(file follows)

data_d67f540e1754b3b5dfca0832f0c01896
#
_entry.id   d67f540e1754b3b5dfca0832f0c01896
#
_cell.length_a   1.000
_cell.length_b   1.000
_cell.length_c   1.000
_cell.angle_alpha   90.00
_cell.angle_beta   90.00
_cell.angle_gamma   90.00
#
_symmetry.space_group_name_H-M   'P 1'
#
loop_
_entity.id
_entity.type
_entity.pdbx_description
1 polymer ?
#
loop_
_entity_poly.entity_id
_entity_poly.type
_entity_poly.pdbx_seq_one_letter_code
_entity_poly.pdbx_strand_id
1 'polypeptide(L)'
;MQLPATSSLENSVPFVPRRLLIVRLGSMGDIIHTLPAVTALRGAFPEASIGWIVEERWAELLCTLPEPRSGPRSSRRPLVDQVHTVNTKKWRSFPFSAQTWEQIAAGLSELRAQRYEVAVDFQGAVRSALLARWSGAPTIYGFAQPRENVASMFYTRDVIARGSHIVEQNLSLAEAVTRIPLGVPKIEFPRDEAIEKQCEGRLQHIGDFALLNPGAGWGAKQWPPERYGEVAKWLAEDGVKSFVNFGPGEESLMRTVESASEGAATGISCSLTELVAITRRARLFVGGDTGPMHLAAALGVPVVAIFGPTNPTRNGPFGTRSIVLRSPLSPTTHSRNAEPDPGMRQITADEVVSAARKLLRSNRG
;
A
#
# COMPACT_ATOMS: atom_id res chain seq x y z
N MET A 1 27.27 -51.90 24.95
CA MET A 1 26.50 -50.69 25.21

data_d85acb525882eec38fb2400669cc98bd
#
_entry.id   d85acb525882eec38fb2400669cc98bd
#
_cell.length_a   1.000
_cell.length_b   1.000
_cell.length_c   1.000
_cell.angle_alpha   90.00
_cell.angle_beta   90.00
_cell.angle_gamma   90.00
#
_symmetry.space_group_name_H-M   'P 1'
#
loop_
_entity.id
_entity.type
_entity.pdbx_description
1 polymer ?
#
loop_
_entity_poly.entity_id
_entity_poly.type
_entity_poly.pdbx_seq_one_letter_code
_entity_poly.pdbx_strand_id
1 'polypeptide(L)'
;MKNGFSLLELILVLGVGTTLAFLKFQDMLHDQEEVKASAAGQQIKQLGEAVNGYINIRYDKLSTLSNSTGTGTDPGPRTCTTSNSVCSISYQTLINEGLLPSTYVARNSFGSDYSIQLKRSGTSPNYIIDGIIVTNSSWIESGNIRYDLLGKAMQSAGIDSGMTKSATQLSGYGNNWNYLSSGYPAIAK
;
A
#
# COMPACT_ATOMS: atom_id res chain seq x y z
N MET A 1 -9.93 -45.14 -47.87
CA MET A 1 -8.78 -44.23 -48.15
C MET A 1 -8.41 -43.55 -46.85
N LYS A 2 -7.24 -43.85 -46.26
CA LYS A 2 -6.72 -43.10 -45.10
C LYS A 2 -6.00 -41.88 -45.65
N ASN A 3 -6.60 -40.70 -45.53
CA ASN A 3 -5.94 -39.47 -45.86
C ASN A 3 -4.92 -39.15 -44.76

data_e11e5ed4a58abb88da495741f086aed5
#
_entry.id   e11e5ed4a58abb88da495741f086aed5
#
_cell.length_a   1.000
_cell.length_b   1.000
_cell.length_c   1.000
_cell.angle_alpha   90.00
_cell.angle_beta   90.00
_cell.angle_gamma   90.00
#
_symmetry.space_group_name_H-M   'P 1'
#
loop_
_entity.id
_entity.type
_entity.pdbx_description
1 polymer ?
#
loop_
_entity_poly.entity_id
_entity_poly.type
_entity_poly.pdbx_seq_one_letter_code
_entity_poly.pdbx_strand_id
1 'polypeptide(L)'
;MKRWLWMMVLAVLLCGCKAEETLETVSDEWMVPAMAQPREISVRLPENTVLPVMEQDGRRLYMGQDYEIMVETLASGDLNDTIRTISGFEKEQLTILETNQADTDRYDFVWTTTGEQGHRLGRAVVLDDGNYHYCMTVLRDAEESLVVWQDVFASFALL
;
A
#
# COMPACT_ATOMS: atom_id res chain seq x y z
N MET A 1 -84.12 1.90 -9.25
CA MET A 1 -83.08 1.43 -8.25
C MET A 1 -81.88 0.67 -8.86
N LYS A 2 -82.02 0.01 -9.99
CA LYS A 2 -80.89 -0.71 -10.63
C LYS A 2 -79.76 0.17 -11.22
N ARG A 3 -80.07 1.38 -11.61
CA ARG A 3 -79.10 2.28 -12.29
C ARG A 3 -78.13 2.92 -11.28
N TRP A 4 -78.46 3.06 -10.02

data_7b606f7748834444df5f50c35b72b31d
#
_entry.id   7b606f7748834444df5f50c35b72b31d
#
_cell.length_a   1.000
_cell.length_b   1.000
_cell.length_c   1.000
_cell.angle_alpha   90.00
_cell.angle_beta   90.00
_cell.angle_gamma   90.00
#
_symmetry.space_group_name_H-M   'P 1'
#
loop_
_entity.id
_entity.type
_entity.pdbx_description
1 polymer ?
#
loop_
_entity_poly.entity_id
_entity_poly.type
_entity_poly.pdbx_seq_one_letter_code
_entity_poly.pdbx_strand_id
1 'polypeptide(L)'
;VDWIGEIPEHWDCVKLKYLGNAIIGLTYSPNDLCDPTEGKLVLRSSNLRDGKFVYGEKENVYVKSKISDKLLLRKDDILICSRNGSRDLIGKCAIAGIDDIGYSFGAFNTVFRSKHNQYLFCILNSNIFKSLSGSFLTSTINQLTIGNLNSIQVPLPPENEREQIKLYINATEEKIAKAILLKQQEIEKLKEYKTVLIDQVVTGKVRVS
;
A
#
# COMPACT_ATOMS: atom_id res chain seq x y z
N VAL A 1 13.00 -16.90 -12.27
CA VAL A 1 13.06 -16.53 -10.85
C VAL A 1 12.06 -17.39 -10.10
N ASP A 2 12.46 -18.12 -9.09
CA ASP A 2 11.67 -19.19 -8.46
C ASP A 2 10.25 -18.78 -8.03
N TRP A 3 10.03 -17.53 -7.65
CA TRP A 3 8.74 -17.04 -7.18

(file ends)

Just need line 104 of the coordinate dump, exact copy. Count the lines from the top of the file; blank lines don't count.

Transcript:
C MET A 1 -81.88 0.67 -8.86